CAROL: Speaking of obsessions, does Elevator Man in any way involve carp? (Just kidding.) What I’d really like to know is how you were able to summon Robert’s obsessive mindset and sustain it the way you do in Beautiful Piece. I know you have a full-time job and young children, so I doubt that you had tons of uninterrupted writing time. In spite of that, did you write the whole book fairly quickly, or if not, did you have some technique for getting back into Robert’s frame of mind when you had time to write?
JOE: I’m sorry I’m responding to this so late at night (12:00+ a.m.), but I think it’s apropos your question: I do my writing by the midnight oil. As you point out, I have a full-time job, a busy family, and a social life, and that doesn’t leave much time for writing, so I have learned how to write in little snatches of time, and in the late evening hours trying to make the most of it. I try to be as unobtrusive about my writing as possible, and I hope for the best. In terms of your question: I tend to be a fast writer—I like to follow the heat not so much of the story, but of the language—and once I hit upon the sound, I try to lay down as much of that language in the shortest possible time I can manage. I’m a firm believer that spending more time on something doesn’t necessarily make it better. I feel like a miner in search of veins—a vein might be the sound of a voice like Robert’s—once I hit the vein, I mine it as quickly as I can before it goes away. When I hit a hard spot, I drill around until I find the vein again. When I no longer am hitting the vein, but mostly just blasting at hard rock, I wrap up the story and call it a day. If I’m lucky, I get enough of the language under my belt to form a book. I know this is a slightly metaphorical answer, but the joy of all this for me is in the making of metaphors. And it is joy, it makes me happy. Oh, and Elevator Man does not involve carp, though don’t be surprised if carp make an appearance in future books. Maclean had his fly-fishing and trout; I have my bow-fishing and carp.
CAROL: Joe, what a wonderful picture of you mining words in the wee hours! I love to hear how other writers work—how each has a unique process—and I’ve never met a writer who couldn’t talk about it. I wonder whether I could write faster at night. Here I am, writing at the crack of dawn before work. I just finished a project I started seven years ago: as I figure it, I averaged a little under eleven words a day.
But tell us about Wanted: Elevator Man. It’s an intriguing title. Where did it come from?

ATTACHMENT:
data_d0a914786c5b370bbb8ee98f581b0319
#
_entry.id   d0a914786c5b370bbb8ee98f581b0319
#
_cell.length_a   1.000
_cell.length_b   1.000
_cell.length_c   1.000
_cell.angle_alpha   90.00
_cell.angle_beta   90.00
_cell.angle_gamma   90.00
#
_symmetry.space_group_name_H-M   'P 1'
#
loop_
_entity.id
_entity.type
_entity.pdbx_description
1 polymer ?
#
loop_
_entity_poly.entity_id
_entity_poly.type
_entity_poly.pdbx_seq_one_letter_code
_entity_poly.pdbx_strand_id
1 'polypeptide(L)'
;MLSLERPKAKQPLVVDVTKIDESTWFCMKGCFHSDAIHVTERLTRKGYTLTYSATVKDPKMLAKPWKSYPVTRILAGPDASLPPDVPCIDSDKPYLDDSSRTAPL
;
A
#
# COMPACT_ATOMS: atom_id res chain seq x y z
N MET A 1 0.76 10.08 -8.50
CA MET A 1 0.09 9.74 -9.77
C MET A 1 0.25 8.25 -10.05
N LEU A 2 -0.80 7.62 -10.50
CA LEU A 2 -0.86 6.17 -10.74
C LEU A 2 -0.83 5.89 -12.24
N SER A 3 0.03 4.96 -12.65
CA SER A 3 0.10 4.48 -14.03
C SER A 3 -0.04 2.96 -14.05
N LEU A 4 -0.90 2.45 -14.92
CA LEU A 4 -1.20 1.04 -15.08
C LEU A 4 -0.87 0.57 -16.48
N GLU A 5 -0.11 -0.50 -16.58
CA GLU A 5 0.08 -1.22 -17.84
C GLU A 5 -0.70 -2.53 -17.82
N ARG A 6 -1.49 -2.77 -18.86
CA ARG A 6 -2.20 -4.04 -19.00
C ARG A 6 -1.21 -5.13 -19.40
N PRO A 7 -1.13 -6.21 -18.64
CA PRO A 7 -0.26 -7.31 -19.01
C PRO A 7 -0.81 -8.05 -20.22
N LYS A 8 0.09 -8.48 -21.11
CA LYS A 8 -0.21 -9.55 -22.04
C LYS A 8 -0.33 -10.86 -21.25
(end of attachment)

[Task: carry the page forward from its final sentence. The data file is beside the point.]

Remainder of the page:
JOE: I seem to recall writing a scene many years ago about a guy in a jumpsuit tethered to an elevator shaft with rappelling gear for mountain climbing, falling through the shaft several stories, landing on the elevator hood, and breaking through to find a woman he’s trying to save cowering in the corner of the elevator. He breaks through and the fiberglass hood comes tumbling after him, as does a coil of ropes, which have broken free of their lashings in the elevator shaft, and all of this debris piles on top of the stricken elevator man. He’s knocked unconscious, and right before, he’s hoping that the little flicker of light he sees signifies the end, because he’s tired of living, tired of feeling like a failure (look—he couldn’t even properly rappel down the elevator shaft)—when this woman he’s come to rescue helps revive him and bring him back to life. That was the scene, anyway, that I wrote in the dark of one sleepless night, and many years later I remembered it, dug it up, and started wondering who this guy was. Why did he feel like such a failure? Who was the woman who saved him? The book that resulted is Wanted: Elevator Man, which is the story of a guy who believes he is destined for some great corporate job in the corner office of a downtown building, but discovers the only job he can get is as helper to an elevator mechanic in one of those grand sky-rises. The book is a bit of a meditation on failure, on not achieving our dreams; it’s also a book about mechanics and the machines they labor to repair.
CAROL: What a great preview! My readers are going to be annoyed that they’ll have to wait until spring to read it. In the meantime, though, I can recommend Beautiful Piece with enthusiasm. Joe, thanks so much for a delightful and revealing chat.
JOE: Thank you, Carol, for the great questions. This was a lot of fun.